Three main types of stresses affect the Earth — tensional, compressive and shear. These stresses are responsible for triggering earthquakes and contributing to other geological events, such as landslides. Ultimately, it is these stresses that sculpt the face of the Earth, creating new landforms and restyling the outlines of continents.
Stress is defined as a force exerted over an area. In geology, stresses relate to tectonic plates, enormous slabs of rock that lie underneath all of the world’s landmasses and oceans. Tectonic plates aren’t motionless, however; they shift positions and in doing so, stress builds up along their borders with other plates. If the stress is not equal from all directions — which it often isn’t — rocks can bend, twist and break. This often happens along fault lines at the edges of plates, which is why earthquakes tend to occur in these zones. The three types of stresses correlate with the three types of tectonic plate boundaries.
Tensional stress, sometimes known as extensional stress, stretches and pulls rocks apart. This type of stress occurs along divergent plate boundaries, where two tectonic plates are tearing away from one another. A prime example of tensional stress is the mid-Atlantic ridge, where the plates carrying North and South America are moving west, while the plates carrying Africa and Eurasia are moving east. Tensional stress can also occur well within an existing plate, if an existing plate begins to split itself into two pieces. This process, known as rifting, has been taking place in parts of eastern Africa.
Compressive or compressional stress squeezes rocks together. The opposite of tensional stress, compressive stress happens at convergent plate boundaries, in which two tectonic plates are plowing into each other. Powerful earthquakes tend to strike areas where compressive stress is at work, such as in Chile where the Nazca and South American plates are smashing into each other, or near Japan where the Eurasian plate and Philippine plates are ramming against one another.
Shear stress occurs at boundaries where two plates are sliding sideways past one another, like cars traveling in opposing lanes on a highway. Friction between the plates grinding past one another produces the stress. Shear stress is associated with transform faults, which may also be called strike-slip or slip-strike faults. Perhaps the most well-known example of shear stress is the strike-slip fault known as the San Andreas in California.
A compressed nerve is a physical obstruction of the nervous system, which prevents a correct response between the brain and the affected area. This causes symptoms such as throbbing pain, muscle weakness, mild swelling, spasms, numbness and tingling.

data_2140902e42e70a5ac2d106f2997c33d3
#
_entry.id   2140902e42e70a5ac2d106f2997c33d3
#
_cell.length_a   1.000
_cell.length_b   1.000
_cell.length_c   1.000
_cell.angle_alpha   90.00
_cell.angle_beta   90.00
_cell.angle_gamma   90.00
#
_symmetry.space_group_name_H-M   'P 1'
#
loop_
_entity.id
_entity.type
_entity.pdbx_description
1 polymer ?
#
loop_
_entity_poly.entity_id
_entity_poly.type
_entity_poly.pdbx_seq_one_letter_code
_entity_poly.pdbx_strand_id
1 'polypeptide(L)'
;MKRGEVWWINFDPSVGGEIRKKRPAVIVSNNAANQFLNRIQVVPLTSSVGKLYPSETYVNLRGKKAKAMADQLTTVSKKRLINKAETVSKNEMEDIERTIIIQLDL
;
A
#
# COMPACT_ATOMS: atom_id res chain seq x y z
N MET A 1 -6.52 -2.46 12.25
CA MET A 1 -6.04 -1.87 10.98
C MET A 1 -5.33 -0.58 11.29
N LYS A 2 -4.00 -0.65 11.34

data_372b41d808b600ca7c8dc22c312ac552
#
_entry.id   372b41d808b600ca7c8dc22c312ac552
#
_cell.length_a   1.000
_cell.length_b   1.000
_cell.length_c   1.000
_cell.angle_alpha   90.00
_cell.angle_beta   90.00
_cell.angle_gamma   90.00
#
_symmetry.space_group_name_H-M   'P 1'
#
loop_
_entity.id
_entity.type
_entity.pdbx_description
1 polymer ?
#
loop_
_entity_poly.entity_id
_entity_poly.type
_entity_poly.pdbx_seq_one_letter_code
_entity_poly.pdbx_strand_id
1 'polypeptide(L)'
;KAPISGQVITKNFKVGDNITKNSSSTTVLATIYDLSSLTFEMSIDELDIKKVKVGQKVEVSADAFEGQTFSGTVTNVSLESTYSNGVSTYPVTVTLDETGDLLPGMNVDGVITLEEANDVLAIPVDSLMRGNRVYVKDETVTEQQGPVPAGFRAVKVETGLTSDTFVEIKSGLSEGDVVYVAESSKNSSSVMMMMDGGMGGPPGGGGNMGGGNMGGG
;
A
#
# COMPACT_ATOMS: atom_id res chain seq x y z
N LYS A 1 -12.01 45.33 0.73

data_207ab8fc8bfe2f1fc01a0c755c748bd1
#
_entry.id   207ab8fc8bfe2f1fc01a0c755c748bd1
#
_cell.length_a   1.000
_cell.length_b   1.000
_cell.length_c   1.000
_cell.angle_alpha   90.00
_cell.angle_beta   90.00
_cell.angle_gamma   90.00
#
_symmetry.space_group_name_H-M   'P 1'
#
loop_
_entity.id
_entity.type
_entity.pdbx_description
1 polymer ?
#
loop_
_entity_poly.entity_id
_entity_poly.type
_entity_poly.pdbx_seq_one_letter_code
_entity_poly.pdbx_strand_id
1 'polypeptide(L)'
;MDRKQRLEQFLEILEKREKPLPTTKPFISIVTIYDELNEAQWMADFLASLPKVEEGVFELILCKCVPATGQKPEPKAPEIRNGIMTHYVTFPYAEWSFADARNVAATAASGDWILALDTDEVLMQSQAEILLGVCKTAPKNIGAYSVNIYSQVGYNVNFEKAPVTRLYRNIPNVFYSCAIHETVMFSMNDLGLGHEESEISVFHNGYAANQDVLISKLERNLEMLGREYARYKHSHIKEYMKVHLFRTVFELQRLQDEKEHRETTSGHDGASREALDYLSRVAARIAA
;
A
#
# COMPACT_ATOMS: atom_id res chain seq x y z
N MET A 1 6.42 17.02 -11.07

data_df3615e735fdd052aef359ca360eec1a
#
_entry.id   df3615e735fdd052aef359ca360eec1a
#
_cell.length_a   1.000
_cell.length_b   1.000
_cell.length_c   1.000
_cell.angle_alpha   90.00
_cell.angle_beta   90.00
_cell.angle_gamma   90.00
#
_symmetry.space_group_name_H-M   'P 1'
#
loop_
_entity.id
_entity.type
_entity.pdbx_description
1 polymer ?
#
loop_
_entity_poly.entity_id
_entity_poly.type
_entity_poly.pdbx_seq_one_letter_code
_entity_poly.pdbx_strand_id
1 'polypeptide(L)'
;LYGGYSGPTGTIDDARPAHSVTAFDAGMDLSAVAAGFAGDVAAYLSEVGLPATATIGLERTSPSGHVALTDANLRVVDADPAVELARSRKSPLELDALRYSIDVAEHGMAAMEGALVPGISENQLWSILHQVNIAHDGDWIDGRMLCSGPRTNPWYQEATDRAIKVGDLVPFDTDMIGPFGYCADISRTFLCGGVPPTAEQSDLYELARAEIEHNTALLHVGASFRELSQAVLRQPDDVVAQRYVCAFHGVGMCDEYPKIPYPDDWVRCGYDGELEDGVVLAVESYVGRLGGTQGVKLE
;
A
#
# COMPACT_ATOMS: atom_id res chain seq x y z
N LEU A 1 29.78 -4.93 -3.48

A compressed nerve can happen mostly due to an irregularly formed fibrocartilage due to aging, but other causes include traumatic injuries, the degeneration of a disc in the back that presses on the nerve or conditions such as rheumatoid arthritis.
Although compressed nerves can occur throughout the body, they are much more common in the upper part of the body, especially in the neck, spine, elbows and wrists. In many cases nerve compression may be a temporary condition that can be cured without long-term repercussions.
The pain usually gets worse during the night, so the person suffering from a compressed nerve tends to have sleep disorders. As the pain is constant it is very difficult to find a sleeping position that relieves.
Sleeping on your back puts pressure on the spine and neck, this compresses the nerves and can cause the worsening of this condition. Similarly, being overweight is a factor that greatly increases the risk of suffering from it.
Once you are diagnosed with a compressed nerve, the treatment will surely be a combination of rest, physical therapy and sometimes pain medication. In very specific cases, the doctor may recommend surgery, but always as a last resort.
If you suffer from a compressed nerve make sure you get enough rest, use as little as possible the affected part of the body, eat foods rich in potassium and calcium and especially take care of your posture.
Avoid as much as possible staying prolonged periods of standing. While sitting it is important to keep your back supported and straight, a soft backrest or cushion can be very useful.
To sleep on the side, it is necessary to use a pillow to keep the head and neck aligned and another between the legs . If you sleep on your back, use a pillow under your knees .